Costa Rica Spheres

Stone spheres known locally as Bolas de Costa Rica (Costa Rican Balls) caught the attention of the Spanish conquistador Pizarro.
In the region of the Diquis River Delta, on the Island of Caño, and in several other locations, a few hundred of these enigmatic stone balls (over 300 have been cataloged to date) sit in surprisingly spherical perfection, inspiring intriguing questions regarding their origin, history, and function.

These rock orbs range in diameter from just 4 inches to over 8 feet. They are carved in black granite or granodiorite, a rock similar to granite, interestingly the same material used for the famous “Rosetta Stone” used by archeologist Champollion to begin deciphering the Egyptian hieroglyphics. These spheres, known locally as Bolas de Costa Rica (Costa Rican Balls), caught the attention of the Spanish conquistador Francisco Pizarro, who in 1547 stated that “the lords of this empire gather every four years in this Country of Balls, where they receive advice from great wise men.”

The geographic location of Costa Rica, in the center of Central America, is likely the reason that the artifacts found here display a variety of influences from the Mayans of the north to the Olmecs and the Toltecs of Mexico, the Chibchas of Colombia, and even the Quechuas and Incas of distant Peru. In 1939, as loggers from the U.S.’s Standard Fruit Company deforested the region to grow bananas, they discovered a number of these balls, some of which they blasted with dynamite in the hopes of finding gold. They didn’t find the precious metal, but they did stumble upon an enigma that remains a mystery today. In 1943, the archeologist Doris Stone published the first known article about the spheres in American Antiquity. The piece caught the attention of S. Kirkland Lothrop of the University of Harvard, author of the reference book Archeology of the Diquis Delta, published in 1963. Beginning in 1970, the Costa Rican government has protected the pre-Columbian spheres and some of the balls damaged by dynamite have even been reconstructed.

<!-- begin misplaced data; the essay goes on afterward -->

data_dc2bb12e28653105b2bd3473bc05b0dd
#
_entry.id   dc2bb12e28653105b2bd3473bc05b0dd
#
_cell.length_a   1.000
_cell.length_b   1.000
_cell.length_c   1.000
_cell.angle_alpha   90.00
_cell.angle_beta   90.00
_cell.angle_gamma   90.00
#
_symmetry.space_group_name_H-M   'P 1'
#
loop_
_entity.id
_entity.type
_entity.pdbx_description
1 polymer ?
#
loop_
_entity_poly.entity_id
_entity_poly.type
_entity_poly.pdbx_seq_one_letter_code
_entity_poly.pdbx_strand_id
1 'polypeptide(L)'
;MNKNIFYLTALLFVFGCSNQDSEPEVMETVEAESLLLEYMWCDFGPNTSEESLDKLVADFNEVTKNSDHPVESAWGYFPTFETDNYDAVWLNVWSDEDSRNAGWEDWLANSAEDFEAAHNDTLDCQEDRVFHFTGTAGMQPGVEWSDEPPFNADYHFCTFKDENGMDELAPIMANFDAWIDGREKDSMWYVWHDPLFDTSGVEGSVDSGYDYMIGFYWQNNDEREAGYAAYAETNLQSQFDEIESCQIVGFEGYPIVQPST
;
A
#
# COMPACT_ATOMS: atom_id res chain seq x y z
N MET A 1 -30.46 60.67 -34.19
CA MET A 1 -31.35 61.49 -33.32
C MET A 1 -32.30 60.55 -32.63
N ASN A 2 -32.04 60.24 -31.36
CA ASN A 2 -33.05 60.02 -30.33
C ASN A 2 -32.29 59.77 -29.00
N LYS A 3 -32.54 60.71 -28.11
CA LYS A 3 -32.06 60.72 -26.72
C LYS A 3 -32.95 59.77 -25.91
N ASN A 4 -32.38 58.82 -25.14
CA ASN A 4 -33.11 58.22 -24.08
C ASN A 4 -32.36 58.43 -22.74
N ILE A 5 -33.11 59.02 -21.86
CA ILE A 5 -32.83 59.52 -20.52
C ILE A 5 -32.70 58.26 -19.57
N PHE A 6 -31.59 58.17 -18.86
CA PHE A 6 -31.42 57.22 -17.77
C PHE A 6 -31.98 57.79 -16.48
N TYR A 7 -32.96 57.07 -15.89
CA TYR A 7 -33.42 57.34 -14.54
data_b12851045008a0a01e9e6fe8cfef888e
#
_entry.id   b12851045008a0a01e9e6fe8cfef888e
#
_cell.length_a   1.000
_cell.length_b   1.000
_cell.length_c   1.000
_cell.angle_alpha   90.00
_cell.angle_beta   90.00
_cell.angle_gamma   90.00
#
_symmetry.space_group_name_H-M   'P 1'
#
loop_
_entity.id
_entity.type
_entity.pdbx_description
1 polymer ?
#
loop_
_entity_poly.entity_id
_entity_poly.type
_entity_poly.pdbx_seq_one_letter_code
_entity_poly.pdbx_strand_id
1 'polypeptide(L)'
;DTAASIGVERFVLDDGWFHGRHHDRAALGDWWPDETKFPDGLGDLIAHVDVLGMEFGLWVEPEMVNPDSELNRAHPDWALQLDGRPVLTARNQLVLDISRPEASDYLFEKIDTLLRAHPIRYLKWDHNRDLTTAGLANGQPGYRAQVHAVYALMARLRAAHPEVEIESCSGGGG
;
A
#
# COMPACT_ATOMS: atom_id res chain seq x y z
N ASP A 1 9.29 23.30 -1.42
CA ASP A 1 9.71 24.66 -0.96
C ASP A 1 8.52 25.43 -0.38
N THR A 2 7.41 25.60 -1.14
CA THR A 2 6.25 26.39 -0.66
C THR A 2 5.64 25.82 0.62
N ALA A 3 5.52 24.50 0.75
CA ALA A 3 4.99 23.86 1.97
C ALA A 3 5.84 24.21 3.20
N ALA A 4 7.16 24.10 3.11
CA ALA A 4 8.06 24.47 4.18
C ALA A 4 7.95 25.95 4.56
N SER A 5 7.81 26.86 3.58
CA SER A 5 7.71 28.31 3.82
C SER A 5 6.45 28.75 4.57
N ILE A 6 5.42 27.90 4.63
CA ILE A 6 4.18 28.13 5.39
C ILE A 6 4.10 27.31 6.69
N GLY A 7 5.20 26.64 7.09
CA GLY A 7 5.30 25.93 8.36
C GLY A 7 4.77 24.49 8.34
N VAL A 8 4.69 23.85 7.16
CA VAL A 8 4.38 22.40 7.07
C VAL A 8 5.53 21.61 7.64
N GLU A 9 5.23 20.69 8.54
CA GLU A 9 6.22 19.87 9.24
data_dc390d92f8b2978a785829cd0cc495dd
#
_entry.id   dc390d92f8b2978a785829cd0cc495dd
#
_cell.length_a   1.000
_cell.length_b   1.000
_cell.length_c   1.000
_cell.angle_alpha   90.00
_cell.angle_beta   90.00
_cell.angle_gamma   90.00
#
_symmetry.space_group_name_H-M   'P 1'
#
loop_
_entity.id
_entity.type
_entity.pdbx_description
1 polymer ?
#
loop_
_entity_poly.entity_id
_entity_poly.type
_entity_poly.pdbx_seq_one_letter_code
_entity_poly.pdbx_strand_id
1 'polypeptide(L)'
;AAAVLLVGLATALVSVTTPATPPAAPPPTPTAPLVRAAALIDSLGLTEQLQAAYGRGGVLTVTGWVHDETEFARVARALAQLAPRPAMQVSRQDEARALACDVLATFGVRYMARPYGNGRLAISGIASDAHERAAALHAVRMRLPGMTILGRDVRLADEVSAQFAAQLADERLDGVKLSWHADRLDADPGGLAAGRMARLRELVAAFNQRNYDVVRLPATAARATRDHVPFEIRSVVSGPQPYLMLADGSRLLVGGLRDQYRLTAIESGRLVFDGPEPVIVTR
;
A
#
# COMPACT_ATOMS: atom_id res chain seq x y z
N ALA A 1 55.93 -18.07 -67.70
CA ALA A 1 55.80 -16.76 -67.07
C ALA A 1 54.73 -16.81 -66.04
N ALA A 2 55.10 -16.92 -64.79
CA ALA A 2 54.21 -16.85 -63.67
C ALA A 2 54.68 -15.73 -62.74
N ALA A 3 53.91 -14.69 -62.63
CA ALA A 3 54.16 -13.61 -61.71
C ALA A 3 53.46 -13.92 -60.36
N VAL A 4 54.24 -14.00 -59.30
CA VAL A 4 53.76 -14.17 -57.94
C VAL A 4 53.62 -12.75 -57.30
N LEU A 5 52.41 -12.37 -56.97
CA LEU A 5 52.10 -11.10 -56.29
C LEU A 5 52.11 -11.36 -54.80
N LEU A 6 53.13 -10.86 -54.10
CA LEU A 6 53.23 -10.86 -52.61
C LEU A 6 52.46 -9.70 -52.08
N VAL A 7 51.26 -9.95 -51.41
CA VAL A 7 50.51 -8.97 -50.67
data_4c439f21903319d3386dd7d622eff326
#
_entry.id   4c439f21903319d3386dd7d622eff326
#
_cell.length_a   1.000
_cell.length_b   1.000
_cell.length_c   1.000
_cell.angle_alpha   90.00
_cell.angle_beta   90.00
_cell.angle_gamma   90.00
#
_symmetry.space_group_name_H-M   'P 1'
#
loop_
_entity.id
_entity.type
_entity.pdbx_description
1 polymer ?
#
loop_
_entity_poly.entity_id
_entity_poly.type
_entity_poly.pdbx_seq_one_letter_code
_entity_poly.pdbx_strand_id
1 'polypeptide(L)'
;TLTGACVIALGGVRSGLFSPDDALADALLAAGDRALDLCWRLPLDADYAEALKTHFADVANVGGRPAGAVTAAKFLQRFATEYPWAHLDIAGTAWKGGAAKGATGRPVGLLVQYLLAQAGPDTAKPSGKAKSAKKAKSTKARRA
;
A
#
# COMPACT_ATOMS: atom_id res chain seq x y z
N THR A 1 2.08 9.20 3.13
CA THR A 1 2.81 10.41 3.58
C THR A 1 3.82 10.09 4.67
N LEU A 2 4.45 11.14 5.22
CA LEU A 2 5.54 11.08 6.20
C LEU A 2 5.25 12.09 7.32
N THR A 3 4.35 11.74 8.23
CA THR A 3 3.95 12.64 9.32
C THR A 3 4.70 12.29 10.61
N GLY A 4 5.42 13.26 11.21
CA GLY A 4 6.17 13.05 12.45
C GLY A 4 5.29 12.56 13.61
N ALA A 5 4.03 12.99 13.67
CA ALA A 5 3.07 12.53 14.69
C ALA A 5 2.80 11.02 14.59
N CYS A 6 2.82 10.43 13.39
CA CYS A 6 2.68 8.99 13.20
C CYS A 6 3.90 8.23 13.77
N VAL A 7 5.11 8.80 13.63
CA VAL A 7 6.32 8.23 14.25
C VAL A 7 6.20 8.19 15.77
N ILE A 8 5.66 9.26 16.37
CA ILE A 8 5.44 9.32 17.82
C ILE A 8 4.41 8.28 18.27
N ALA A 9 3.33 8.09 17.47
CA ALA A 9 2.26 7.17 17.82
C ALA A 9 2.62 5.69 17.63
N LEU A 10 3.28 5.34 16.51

Today, these rock spheres make up part of this Central American country’s iconic landscape, and they are present in some official buildings, town squares, and emblematic places in the capital city of San Jose. They even appear on the five thousand colon bill. In 2014, the Balls of Costa Rica on the UNESCO World Heritage List. We do not know the exact function of the balls. No logical explanation regarding their disposition and organization in relation to the earth has ever been found, and precisely who created them and when is also unknown (although their appearance and the quality of craftsmanship they display seem to indicate one culture that has unfortunately been largely lost).

The stone spheres sprinkled around Costa Rica have served as a source of inspiration for painters and sculptors and they have inspired creative theories from those that insist the balls were left by the last inhabitants of Atlantis. Swiss “scientific” writer Erik von Däniken says they provide clear evidence of a visit from ancestral extra-terrestrials. What is clear is that while other regions have pyramids, obelisks, and monuments such as Stonehenge, Costa Rica’s stone spheres also offer a rare glimpse into a distant and mysterious past.